The Welcome Banquet of God (notes)
Food, tables, banquets, wedding suppers and feasts are images that run through the scripture. They have both a literal and a metaphorical meaning.
Literal sense – Nourishment for the body, God's provision and bounty, the fertility of the earth and the fruit of labour, the place where family and other ties were celebrated and cemented.
Metaphorical sense – Nourishment for the whole person body and soul, food and table celebration a metaphor for the good life God offers to God's people...being welcome, being invited, the overcoming of divisions of race and status, an 'eschatological feast' a hope and a vision of God's universal shalom and welcome extended to all in a great celebration of homecoming (ref. Isaiah reading.)
We know from passages of the First Testament as well as historical research that table rules & customs were important in setting social markers and making barriers and distinctions in the ancient near East. Some specifics:
- separate tables for people with different ethnic backgrounds
- people refused to eat with those considered unworthy or unclean
- places at table were assigned according to rank and relationship with the host
- the most food went to the person with the highest honour
Many of the gospel narratives speak of Jesus teaching and relating to people as guests at their dinners – he is often depicted at table. But his 'table manners' were unusual and troubling, even offensive, in the light of these enduring social customs.
- he ate with anyone who invited him, and was accused of eating with undesirables
- he spoke of a coming banquet, God's feast, where people would come from all nations and backgrounds to eat together
- he advocated not taking the best seats at the table, and also enacted table service rather than table hierarchy, 'I have come among you as one who serves'
- he encouraged a practice of indiscriminate hospitality, including those who were socially marginal (e.g. parable of the dinner)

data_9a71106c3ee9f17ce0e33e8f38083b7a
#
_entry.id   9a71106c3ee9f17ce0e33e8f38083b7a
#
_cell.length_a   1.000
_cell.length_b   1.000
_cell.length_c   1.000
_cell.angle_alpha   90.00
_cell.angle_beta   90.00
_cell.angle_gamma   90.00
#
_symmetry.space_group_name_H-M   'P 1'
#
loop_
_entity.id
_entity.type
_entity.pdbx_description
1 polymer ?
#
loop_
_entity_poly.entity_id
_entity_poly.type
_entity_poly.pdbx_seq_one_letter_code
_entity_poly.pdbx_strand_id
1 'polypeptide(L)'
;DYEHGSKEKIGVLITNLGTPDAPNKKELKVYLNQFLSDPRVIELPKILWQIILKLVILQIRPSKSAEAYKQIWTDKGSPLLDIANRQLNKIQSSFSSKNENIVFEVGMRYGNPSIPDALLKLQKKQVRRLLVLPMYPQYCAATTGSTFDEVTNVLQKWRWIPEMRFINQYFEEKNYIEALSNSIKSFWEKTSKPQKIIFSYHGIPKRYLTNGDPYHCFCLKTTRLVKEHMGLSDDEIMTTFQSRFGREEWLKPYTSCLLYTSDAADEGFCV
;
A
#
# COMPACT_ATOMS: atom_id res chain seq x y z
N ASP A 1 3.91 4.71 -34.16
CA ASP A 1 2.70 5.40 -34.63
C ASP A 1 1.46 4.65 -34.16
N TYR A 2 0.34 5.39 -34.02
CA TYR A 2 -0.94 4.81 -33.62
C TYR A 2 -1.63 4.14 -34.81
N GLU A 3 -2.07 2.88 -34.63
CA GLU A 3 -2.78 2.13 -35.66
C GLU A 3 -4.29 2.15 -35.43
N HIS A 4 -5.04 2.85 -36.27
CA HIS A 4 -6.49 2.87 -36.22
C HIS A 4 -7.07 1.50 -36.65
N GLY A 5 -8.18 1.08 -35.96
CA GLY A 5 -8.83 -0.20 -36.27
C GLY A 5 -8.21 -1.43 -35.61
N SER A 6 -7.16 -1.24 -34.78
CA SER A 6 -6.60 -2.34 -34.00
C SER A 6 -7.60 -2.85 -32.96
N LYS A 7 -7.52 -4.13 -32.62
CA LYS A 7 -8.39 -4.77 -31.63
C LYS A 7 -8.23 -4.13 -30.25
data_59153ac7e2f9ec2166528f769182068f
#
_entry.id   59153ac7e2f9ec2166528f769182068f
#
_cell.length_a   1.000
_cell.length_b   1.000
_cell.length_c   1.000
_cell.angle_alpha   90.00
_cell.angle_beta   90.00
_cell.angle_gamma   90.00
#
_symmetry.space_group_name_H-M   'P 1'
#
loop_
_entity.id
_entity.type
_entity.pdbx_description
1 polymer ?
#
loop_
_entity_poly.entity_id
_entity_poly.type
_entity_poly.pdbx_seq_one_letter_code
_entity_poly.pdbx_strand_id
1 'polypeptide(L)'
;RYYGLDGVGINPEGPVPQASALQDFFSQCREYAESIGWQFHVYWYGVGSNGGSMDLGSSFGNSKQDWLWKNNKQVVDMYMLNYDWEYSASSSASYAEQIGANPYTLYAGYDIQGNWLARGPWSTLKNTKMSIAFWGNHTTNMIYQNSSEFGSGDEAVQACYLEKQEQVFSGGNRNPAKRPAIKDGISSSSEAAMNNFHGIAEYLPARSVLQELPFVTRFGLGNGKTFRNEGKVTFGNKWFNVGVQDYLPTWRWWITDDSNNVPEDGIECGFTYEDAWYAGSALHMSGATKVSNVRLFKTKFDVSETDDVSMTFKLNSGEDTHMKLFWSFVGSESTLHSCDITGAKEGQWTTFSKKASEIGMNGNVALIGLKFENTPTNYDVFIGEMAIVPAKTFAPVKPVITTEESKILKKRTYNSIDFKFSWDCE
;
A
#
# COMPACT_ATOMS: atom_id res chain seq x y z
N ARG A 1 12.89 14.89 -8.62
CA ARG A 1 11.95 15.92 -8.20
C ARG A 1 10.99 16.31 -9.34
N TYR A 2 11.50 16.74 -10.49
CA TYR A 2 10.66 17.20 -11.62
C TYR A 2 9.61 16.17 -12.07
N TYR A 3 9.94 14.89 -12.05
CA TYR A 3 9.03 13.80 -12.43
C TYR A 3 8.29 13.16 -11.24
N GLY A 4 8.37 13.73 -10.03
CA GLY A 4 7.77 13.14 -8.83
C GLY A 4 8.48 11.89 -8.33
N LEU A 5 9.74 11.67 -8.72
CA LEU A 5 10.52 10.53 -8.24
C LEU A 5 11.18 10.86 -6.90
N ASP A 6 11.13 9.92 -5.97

Jesus deliberately extends the boundaries of the idea of 'table fellowship' to include a wider range of people – notably outcasts, sinners, and women – and thus pre-figures a new realm of hospitality and family life not along bloodlines, race, religion or status, but in a new community nourished by Christ himself. It was for Jesus' first followers to figure out how to structure and enact that in their lives together in the early years of the Christian church.
Hence, the Lord's Table as a ritual practice of the church – not only re-enacting Lord's Supper, where the bread and wine are shared in memory of Jesus, but emphasising a particular kind of welcome and fellowship that crosses boundaries, is inclusive across tribe, bloodline, religious background etc. A table where Jesus is now the host, and everyone is invited.
It's hard to emphasise just how radical this practice was, not as a ritual so much because there were similar rituals in other religions, but for the emphasis on inclusion, the breaking down of powerful social/cultural dividing lines in the formation and practice of community.
When Paul criticises the church in Corinth for the way they were acting at their communion meals, saying to them 'it is not the Lord's Supper that you eat', it is because different factions in the church were making inequalities in their midst explicit at the meals. They had BYO meals where the food wasn't shared, so some were hungry and others were over-consuming all in the public space together. Their table fellowship was preserving distinctions between people rather than overcoming them...the opposite of what the Lord's Supper is intended to represent.
This is the background and the tradition that we step into when we in the 21C celebrate this eucharistic meal – we remember Jesus' own radical table practices of inclusion and celebration, we remember the cost that comes from this kind of openness – the breaking of Jesus' body and the shedding of blood on the cross. We look for Jesus' presence with us in the communion meal, and we are formed into the kind of community that attempts to manifest his resurrection life through welcome and hospitality.
When we eat and drink communion we are invited to a table where Jesus is host, and where Jesus becomes present to us, not just through the elements on the table, but in the community that celebrates and shares together. May our participation in this ritual of remembering and thanksgiving also extend to reflection on our own practices of welcome and openness, inclusion and celebration across the boundaries that divide, whether of wealth, ethnicity, gender, morality, respectability, family, or whatever they may be in our own lives. Because we receive welcome here, may we be able to offer welcome elsewhere, in all the ways our lives touch others through the week.